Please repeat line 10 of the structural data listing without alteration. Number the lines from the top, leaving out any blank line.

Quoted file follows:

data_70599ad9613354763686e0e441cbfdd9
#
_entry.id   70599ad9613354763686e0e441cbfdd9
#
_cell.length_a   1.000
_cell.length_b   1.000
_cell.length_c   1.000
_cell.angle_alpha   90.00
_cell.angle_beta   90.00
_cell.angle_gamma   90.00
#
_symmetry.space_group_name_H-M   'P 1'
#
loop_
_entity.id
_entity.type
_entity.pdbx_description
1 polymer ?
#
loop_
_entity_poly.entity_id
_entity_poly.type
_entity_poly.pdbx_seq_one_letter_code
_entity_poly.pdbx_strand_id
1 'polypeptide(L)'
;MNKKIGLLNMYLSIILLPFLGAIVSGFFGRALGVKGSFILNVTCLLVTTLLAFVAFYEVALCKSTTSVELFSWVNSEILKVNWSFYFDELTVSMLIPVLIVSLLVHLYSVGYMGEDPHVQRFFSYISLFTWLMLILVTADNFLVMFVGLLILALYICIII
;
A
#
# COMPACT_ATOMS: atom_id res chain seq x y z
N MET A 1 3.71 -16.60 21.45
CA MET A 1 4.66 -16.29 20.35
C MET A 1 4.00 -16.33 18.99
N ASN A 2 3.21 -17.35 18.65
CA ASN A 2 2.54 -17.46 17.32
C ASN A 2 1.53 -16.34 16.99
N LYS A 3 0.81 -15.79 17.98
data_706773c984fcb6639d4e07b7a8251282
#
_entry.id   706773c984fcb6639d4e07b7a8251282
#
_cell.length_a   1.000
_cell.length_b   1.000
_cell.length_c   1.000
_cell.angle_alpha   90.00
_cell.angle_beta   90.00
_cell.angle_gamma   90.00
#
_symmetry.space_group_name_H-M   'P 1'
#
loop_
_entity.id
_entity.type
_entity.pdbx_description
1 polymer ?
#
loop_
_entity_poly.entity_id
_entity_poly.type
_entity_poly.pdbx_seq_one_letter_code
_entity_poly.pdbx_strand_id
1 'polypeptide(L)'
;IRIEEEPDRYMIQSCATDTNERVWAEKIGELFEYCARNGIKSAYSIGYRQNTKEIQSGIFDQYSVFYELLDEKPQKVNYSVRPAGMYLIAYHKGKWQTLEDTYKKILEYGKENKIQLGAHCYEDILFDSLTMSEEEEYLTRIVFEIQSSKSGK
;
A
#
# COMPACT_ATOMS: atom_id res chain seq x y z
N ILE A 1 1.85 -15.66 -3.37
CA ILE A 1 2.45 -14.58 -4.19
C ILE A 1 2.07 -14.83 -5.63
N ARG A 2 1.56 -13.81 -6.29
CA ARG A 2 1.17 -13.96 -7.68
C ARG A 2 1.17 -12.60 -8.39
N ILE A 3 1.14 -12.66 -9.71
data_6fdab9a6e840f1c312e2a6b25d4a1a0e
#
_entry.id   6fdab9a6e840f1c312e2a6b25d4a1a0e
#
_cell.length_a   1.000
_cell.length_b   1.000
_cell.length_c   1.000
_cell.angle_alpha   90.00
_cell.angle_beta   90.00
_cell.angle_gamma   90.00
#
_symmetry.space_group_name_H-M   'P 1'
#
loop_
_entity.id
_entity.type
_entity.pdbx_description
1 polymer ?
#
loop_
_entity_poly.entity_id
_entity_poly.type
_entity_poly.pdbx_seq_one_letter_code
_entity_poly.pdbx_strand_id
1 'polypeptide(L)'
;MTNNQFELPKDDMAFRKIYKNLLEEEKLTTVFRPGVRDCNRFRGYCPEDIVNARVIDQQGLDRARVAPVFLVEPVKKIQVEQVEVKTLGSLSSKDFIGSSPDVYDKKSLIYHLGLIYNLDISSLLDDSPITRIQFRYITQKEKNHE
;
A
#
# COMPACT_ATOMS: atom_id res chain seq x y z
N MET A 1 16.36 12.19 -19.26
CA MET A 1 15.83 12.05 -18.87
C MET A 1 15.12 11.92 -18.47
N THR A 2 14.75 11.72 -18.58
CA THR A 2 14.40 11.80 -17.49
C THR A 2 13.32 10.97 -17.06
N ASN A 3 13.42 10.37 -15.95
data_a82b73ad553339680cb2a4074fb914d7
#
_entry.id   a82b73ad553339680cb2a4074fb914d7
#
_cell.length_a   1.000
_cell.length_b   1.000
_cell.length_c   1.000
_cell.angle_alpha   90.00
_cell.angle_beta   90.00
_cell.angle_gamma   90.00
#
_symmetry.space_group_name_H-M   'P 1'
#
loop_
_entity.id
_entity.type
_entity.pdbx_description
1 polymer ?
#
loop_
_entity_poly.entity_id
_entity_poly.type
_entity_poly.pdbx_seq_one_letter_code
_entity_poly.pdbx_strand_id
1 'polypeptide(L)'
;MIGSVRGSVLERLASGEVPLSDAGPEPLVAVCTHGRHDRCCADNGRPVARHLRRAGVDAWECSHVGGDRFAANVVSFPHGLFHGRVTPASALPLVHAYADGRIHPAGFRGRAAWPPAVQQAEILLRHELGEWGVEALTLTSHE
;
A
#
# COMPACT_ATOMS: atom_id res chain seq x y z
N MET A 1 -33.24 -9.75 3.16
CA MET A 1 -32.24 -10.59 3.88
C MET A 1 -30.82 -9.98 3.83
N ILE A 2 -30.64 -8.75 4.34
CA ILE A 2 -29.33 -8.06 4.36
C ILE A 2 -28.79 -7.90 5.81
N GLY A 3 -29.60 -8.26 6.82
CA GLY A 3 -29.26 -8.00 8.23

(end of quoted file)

_cell.angle_gamma   90.00